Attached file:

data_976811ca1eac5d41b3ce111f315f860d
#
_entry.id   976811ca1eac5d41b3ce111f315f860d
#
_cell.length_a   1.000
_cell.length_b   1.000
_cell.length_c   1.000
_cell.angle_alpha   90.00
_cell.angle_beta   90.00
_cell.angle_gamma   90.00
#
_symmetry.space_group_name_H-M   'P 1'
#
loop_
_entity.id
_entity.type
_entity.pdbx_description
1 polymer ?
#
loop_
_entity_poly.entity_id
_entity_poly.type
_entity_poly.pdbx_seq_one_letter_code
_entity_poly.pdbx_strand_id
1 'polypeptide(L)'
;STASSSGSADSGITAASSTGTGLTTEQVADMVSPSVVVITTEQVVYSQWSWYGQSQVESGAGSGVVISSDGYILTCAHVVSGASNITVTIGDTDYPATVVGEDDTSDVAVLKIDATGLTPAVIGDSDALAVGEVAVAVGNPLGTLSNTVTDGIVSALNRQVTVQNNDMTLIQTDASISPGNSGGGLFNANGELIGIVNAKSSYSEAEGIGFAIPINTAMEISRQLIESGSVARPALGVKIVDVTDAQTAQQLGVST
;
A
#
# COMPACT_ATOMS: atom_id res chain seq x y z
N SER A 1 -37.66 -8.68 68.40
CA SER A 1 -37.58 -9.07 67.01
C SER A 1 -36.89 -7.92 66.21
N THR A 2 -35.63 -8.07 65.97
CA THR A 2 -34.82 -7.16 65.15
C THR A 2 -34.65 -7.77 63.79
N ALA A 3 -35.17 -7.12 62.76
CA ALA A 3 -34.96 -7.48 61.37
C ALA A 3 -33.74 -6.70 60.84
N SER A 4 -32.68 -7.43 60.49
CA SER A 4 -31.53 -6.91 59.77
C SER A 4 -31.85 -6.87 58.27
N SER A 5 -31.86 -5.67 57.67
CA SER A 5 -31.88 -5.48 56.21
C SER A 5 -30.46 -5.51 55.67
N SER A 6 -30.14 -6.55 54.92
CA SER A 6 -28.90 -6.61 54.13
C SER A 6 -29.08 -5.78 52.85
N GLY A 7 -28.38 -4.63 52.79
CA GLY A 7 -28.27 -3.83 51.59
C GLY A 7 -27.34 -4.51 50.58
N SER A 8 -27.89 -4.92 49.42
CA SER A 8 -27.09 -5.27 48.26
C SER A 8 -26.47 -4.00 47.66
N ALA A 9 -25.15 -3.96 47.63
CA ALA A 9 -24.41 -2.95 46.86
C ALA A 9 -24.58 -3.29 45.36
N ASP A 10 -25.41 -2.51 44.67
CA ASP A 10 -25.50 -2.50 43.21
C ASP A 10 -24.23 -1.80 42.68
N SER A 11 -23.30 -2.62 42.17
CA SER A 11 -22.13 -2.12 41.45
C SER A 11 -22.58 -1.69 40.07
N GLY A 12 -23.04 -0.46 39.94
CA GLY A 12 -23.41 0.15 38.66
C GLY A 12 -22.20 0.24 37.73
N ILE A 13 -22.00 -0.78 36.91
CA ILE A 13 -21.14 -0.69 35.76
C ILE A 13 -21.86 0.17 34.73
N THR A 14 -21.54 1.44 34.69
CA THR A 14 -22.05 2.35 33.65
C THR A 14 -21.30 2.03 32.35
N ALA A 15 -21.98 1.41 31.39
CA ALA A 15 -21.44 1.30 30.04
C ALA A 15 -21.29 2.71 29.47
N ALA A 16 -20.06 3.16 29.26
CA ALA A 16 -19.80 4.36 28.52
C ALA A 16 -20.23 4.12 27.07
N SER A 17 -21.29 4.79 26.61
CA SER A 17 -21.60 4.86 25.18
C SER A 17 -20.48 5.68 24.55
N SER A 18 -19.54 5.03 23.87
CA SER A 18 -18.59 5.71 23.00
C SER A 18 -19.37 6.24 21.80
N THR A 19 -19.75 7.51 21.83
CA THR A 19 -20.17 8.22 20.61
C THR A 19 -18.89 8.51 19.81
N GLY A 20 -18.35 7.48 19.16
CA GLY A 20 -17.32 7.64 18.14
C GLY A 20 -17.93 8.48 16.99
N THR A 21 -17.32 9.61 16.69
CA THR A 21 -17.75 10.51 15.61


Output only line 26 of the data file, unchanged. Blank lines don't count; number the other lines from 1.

;STASSSGSADSGITAASSTGTGLTTEQVADMVSPSVVVITTEQVVYSQWSWYGQSQVESGAGSGVVISSDGYILTCAHVVSGASNITVTIGDTDYPATVVGEDDTSDVAVLKIDATGLTPAVIGDSDALAVGEVAVAVGNPLGTLSNTVTDGIVSALNRQVTVQNNDMTLIQTDASISPGNSGGGLFNANGELIGIVNAKSSYSEAEGIGFAIPINTAMEISRQLIESGSVARPALGVKIVDVTDAQTAQQLGVST